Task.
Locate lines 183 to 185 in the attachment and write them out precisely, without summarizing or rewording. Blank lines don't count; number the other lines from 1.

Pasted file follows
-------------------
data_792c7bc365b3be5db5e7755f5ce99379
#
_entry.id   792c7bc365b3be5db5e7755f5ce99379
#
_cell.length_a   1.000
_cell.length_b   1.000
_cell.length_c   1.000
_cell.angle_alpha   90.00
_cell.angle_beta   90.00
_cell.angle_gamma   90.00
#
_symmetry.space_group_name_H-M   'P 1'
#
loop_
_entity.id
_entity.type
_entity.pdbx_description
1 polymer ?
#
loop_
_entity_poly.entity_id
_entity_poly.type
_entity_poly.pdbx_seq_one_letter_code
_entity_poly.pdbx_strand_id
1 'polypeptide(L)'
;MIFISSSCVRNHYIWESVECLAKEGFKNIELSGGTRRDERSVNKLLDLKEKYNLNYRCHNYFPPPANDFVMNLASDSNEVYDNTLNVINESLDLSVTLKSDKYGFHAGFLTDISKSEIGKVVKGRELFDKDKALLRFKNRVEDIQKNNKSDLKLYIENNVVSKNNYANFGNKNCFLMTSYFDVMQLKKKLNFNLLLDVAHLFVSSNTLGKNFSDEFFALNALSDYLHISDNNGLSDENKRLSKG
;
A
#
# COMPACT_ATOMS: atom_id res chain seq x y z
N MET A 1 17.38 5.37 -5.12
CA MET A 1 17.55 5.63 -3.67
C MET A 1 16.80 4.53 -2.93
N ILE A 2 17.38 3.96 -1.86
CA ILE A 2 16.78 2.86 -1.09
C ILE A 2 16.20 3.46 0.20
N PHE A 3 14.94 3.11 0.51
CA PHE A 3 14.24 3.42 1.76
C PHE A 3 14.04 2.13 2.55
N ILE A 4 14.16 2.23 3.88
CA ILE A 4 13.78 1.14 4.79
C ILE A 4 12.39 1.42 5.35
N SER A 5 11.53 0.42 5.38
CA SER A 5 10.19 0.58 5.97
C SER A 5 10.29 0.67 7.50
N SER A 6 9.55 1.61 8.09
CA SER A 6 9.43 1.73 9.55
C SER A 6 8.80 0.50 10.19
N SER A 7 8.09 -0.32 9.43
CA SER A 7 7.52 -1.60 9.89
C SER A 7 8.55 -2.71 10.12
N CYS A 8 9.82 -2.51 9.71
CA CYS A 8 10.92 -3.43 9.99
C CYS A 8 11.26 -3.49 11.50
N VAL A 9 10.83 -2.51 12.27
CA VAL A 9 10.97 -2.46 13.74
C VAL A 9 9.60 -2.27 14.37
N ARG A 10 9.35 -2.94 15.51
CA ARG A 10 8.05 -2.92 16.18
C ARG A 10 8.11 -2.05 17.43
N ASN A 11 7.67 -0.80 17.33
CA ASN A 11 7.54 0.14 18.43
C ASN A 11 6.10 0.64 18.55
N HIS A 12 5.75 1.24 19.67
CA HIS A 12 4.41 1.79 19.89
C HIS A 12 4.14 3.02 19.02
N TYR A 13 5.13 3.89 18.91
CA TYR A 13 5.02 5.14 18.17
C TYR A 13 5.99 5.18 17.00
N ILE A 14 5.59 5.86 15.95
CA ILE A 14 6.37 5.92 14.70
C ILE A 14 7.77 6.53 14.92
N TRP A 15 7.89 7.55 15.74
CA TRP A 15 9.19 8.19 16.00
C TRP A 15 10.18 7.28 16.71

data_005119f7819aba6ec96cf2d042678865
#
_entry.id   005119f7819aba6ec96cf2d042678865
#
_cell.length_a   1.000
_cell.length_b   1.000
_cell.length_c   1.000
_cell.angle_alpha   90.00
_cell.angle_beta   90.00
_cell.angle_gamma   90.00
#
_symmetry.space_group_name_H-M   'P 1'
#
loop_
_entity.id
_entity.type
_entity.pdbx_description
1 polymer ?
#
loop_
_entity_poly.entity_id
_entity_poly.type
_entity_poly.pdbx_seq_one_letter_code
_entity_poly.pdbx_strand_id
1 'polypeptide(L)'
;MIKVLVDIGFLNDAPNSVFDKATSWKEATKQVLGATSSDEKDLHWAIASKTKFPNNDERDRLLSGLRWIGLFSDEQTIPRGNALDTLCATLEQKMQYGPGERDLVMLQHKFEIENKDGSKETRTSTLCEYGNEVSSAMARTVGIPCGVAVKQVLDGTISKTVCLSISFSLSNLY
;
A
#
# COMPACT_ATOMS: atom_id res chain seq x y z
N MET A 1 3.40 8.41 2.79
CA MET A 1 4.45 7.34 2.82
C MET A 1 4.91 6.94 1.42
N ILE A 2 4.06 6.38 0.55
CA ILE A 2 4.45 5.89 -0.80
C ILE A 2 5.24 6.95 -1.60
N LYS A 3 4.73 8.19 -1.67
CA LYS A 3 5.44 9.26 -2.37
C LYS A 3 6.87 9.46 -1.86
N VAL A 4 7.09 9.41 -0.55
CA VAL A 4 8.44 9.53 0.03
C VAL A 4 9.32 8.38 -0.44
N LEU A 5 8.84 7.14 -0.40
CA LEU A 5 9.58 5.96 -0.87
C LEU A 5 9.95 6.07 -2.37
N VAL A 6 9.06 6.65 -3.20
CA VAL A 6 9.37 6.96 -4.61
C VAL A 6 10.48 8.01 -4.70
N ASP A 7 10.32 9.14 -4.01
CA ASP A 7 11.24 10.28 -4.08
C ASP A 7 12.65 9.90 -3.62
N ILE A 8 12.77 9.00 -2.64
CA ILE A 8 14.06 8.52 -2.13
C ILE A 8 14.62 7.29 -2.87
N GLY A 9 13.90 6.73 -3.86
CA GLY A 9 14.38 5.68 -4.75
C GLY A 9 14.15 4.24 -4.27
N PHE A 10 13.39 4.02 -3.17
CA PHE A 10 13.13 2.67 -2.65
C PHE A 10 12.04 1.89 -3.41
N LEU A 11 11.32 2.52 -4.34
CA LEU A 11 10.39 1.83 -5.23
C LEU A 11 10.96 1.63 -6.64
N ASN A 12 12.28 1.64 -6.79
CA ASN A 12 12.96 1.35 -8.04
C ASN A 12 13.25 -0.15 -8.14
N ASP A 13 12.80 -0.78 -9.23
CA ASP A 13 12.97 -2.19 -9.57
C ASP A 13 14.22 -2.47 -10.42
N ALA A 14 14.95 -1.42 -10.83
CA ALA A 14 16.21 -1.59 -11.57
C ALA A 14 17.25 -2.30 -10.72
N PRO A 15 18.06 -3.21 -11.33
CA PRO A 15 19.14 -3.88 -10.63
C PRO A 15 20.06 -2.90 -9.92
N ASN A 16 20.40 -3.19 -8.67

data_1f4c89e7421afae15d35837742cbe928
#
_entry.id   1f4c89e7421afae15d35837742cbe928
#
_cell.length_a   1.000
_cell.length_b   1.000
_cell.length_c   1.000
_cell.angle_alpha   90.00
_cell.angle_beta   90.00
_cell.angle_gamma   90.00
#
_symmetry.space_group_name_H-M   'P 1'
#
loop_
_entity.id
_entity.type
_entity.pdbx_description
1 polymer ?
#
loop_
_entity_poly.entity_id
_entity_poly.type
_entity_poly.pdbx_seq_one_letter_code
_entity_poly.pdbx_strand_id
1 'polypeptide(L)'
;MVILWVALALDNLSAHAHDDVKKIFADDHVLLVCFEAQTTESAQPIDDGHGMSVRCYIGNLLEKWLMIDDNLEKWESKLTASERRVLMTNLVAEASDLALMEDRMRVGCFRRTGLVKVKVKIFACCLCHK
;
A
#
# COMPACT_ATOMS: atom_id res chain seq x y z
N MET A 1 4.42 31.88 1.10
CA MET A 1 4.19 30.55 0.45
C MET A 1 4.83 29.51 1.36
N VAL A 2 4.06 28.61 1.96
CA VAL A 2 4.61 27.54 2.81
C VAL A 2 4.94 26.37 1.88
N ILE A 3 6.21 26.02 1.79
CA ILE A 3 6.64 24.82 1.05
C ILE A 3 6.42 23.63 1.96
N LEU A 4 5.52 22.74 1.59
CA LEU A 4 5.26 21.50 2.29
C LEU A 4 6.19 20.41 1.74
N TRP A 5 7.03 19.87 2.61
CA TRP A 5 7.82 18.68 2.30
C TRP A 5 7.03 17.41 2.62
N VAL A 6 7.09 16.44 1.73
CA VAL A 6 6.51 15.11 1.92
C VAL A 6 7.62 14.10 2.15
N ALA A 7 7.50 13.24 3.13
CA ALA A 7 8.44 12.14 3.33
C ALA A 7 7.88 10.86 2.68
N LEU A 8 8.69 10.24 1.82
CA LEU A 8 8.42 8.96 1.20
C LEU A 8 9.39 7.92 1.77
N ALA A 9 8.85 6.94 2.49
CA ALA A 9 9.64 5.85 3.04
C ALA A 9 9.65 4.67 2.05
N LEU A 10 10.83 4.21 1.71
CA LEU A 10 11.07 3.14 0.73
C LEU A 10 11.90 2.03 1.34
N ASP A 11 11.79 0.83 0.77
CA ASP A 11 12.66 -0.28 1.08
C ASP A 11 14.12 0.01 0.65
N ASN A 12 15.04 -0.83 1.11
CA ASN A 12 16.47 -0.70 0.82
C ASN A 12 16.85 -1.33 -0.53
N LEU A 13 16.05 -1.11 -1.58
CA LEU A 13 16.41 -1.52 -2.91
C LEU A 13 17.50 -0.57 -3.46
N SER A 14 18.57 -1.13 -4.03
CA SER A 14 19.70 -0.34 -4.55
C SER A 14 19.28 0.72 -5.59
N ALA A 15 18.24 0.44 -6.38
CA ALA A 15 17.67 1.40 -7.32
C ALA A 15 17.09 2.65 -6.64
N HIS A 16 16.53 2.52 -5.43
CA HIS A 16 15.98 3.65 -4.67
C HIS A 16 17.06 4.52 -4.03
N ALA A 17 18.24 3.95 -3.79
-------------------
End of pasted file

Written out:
CA MET A 1 4.19 30.55 0.45
C MET A 1 4.83 29.51 1.36
N VAL A 2 4.06 28.61 1.96